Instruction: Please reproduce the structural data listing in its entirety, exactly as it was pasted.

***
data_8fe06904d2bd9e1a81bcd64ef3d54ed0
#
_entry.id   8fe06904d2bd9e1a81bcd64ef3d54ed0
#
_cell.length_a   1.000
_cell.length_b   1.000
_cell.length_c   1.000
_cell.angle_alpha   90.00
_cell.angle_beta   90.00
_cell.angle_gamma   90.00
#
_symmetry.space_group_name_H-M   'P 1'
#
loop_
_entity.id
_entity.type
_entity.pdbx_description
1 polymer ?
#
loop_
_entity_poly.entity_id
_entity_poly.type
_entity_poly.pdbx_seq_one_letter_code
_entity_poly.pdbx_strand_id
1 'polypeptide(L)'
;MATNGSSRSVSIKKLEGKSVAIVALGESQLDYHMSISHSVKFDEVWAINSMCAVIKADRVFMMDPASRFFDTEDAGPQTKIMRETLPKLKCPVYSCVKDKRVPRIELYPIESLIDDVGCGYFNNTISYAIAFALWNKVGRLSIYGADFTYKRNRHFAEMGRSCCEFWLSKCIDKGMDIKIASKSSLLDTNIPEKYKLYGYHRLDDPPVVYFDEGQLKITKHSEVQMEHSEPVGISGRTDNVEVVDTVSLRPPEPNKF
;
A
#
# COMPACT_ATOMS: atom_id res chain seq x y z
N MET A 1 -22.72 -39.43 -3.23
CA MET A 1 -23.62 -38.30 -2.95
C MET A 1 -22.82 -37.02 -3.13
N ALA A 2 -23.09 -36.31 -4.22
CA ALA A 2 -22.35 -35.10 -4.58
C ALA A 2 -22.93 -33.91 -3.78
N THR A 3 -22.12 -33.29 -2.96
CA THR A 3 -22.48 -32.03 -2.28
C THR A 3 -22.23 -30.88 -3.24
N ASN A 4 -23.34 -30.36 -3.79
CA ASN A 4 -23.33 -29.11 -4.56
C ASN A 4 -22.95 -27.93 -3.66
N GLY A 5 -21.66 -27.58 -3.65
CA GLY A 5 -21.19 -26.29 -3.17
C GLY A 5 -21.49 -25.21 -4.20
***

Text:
data_8fe06904d2bd9e1a81bcd64ef3d54ed0
#
_entry.id   8fe06904d2bd9e1a81bcd64ef3d54ed0
#
_cell.length_a   1.000
_cell.length_b   1.000
_cell.length_c   1.000
_cell.angle_alpha   90.00
_cell.angle_beta   90.00
_cell.angle_gamma   90.00
#
_symmetry.space_group_name_H-M   'P 1'
#
loop_
_entity.id
_entity.type
_entity.pdbx_description
1 polymer ?
#
loop_
_entity_poly.entity_id
_entity_poly.type
_entity_poly.pdbx_seq_one_letter_code
_entity_poly.pdbx_strand_id
1 'polypeptide(L)'
;MATNGSSRSVSIKKLEGKSVAIVALGESQLDYHMSISHSVKFDEVWAINSMCAVIKADRVFMMDPASRFFDTEDAGPQTKIMRETLPKLKCPVYSCVKDKRVPRIELYPIESLIDDVGCGYFNNTISYAIAFALWNKVGRLSIYGADFTYKRNRHFAEMGRSCCEFWLSKCIDKGMDIKIASKSSLLDTNIPEKYKLYGYHRLDDPPVVYFDEGQLKITKHSEVQMEHSEPVGISGRTDNVEVVDTVSLRPPEPNKF
;
A
#
# COMPACT_ATOMS: atom_id res chain seq x y z
N MET A 1 -22.72 -39.43 -3.23
CA MET A 1 -23.62 -38.30 -2.95
C MET A 1 -22.82 -37.02 -3.13
N ALA A 2 -23.09 -36.31 -4.22
CA ALA A 2 -22.35 -35.10 -4.58
C ALA A 2 -22.93 -33.91 -3.78
N THR A 3 -22.12 -33.29 -2.96
CA THR A 3 -22.48 -32.03 -2.28
C THR A 3 -22.23 -30.88 -3.24
N ASN A 4 -23.34 -30.36 -3.79
CA ASN A 4 -23.33 -29.11 -4.56
C ASN A 4 -22.95 -27.93 -3.66
N GLY A 5 -21.66 -27.58 -3.65
CA GLY A 5 -21.19 -26.29 -3.17
C GLY A 5 -21.49 -25.21 -4.20